Years ago I wrote my PhD dissertation on “adolescence.” Back then, we were taught that the teenage years lasted from 13 to 18. No one who studies adolescence believes that myth any longer. This BBC article is much more in line with what I say in my new book, Understanding Your Teen. As the world changes, so has adolescence. This was a very well written short article/blog on how long adolescence lasts.
Adolescence Now Lasts from 10 to 24
Adolescence now lasts from the ages of 10 to 24, although it used to be thought to end at 19, scientists say.
Young people continuing their education for longer, as well as delayed marriage and parenthood, has pushed back popular perceptions of when adulthood begins.
Changing the definition is vital to ensure laws stay appropriate, they write in an opinion piece in the Lancet Child & Adolescent Health journal.
But another expert warns doing so risks “further infantilising young people”.
When puberty begins
Puberty is considered to start when the part of the brain known as the hypothalamus starts releasing a hormone that activates the body’s pituitary and gonadal glands.
This used to happen around the age of 14 but has dropped with improved health and nutrition in much of the developed world to around the age of 10.
As a consequence, in industrialised countries such as the UK the average age for a girl’s first menstruation has dropped by four years in the past 150 years.
Half of all females now have their period by 12 or 13 years of age.
When the body stops developing
There are also biological arguments for why the definition of adolescence should be extended, including that the body continues to develop.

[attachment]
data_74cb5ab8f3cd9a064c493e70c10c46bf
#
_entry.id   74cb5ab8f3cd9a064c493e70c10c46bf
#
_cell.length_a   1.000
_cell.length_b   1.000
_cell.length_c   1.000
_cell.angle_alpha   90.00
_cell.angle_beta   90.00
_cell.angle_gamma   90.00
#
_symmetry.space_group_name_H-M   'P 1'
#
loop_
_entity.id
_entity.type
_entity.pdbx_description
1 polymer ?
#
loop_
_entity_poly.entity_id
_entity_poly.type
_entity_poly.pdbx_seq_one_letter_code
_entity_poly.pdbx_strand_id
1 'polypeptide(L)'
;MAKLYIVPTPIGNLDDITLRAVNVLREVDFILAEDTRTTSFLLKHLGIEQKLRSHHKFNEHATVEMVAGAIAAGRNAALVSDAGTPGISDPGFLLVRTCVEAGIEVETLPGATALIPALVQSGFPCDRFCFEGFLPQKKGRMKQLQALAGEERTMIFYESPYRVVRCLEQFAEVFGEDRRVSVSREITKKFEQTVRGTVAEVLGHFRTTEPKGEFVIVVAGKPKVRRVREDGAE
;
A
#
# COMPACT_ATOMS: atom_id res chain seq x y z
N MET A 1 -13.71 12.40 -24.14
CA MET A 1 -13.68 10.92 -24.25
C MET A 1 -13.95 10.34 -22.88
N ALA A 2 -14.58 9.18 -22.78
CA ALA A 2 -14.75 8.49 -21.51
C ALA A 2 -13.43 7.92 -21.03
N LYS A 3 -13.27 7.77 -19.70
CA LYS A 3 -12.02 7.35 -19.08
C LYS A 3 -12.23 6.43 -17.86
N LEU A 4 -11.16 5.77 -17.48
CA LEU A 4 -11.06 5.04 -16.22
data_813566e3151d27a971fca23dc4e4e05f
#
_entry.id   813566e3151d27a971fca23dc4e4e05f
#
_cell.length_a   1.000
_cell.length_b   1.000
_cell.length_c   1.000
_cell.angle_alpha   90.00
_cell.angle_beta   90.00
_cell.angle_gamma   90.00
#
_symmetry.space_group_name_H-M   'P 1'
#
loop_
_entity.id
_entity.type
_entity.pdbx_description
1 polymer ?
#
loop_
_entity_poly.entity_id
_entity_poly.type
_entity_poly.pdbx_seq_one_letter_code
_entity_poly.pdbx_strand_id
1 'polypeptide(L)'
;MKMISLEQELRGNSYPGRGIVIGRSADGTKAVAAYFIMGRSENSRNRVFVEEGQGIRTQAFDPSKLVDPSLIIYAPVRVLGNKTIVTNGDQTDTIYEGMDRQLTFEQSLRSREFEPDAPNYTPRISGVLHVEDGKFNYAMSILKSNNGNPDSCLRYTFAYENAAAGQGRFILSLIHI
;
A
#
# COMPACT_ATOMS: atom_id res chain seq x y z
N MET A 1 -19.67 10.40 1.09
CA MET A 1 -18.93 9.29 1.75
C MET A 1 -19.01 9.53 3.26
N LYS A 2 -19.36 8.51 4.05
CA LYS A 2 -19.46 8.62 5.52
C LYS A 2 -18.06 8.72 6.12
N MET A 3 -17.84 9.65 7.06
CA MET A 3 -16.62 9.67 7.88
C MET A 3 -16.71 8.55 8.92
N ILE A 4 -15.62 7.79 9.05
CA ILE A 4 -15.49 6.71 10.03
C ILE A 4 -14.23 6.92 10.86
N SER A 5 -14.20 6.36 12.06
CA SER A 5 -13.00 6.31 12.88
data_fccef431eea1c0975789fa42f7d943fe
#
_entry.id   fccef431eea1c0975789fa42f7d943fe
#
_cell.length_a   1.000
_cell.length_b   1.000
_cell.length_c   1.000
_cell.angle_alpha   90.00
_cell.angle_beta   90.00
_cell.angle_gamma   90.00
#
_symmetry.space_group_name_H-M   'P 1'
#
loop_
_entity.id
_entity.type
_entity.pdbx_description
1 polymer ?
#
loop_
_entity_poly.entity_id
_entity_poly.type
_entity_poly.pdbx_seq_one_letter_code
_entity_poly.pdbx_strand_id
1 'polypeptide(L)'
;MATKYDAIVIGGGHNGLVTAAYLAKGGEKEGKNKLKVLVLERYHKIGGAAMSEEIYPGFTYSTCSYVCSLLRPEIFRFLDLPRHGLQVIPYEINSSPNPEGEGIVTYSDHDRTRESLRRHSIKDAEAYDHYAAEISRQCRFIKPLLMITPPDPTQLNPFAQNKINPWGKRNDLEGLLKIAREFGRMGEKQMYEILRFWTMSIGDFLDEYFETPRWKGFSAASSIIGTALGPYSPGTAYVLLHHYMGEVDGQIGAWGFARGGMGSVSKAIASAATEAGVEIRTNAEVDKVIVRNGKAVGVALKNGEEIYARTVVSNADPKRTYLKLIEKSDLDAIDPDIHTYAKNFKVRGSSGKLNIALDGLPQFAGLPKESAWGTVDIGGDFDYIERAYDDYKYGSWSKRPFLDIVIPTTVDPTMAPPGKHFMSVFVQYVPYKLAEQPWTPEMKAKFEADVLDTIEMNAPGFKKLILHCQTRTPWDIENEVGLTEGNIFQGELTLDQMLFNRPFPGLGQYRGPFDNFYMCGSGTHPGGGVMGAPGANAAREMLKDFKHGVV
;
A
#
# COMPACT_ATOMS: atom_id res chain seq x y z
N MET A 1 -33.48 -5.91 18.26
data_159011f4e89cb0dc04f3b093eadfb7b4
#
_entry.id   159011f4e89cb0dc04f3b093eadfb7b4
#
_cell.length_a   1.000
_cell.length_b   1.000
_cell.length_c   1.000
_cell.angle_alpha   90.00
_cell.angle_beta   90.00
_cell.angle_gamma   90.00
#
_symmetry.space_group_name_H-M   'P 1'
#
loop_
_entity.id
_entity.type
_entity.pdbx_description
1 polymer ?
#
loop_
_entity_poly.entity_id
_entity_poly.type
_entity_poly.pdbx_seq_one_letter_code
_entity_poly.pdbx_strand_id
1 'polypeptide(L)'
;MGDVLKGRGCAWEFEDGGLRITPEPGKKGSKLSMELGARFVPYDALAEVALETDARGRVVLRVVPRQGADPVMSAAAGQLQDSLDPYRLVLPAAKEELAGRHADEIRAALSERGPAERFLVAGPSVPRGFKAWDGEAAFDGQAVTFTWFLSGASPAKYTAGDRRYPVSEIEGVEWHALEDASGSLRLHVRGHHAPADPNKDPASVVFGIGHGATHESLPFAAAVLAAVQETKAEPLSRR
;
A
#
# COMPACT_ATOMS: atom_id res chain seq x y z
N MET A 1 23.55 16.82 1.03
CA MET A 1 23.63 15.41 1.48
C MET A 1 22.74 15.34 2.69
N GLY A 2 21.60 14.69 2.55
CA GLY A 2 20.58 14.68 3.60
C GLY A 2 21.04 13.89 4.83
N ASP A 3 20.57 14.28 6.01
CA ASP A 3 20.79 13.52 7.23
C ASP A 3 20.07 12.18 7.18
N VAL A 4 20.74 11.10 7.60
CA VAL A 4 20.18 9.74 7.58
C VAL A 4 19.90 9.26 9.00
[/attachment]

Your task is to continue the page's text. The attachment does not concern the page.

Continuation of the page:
For example, the brain continues to mature beyond the age of 20, working faster and more efficiently.
And many people’s wisdom teeth don’t come through until the age of 25.
Delaying life’s milestones
Young people are also getting married and having children later.
According to the Office of National Statistics, the average age for a man to enter their first marriage in 2013 was 32.5 years and 30.6 years for women across England and Wales. This represented an increase of almost eight years since 1973.
Lead author Prof Susan Sawyer, director of the centre for adolescent health at the Royal Children’s Hospital in Melbourne, writes: “Although many adult legal privileges start at age 18 years, the adoption of adult roles and responsibilities generally occurs later.”
She says delayed partnering, parenting and economic independence means the “semi-dependency” that characterises adolescence has expanded.
This social change, she says, needs to inform policy, such as by extending youth support services until the age of 25.
“Age definitions are always arbitrary”, she writes, but “our current definition of adolescence is overly restricted”.
“The ages of 10-24 years are a better fit with the development of adolescents nowadays.”
Prof Russell Viner, president-elect of the Royal College of Paediatrics & Child Health, said: “In the UK, the average age for leaving home is now around 25 years for both men and women.”
He supports extending the definition to cover adolescence up until the age of 24 and says a number of UK services already take this into account.
He said: “Statutory provision in England in terms of social care for care leavers and children with special educational needs now goes up to 24 years,” as does provision of services for people with cystic fibrosis.
‘Infantilising young people’
But Dr Jan Macvarish, a parenting sociologist at the University of Kent, says there is a danger in extending our concept of adolescence.
“Older children and young people are shaped far more significantly by society’s expectations of them than by their intrinsic biological growth,” she said.
“There is nothing inevitably infantilising about spending your early 20s in higher education or experimenting in the world of work.”
And we should not risk “pathologising their desire for independence”.
“Society should maintain the highest possible expectations of the next generation,” Dr Macvarish said.
Prof Viner disagrees with Dr Macvarish’s criticism and says broadening adolescence can be seen as “empowering young people by recognising their differences”.
“As long as we do this from a position of recognising young people’s strengths and the potential of their development, rather than being focused on the problems of the adolescent period.”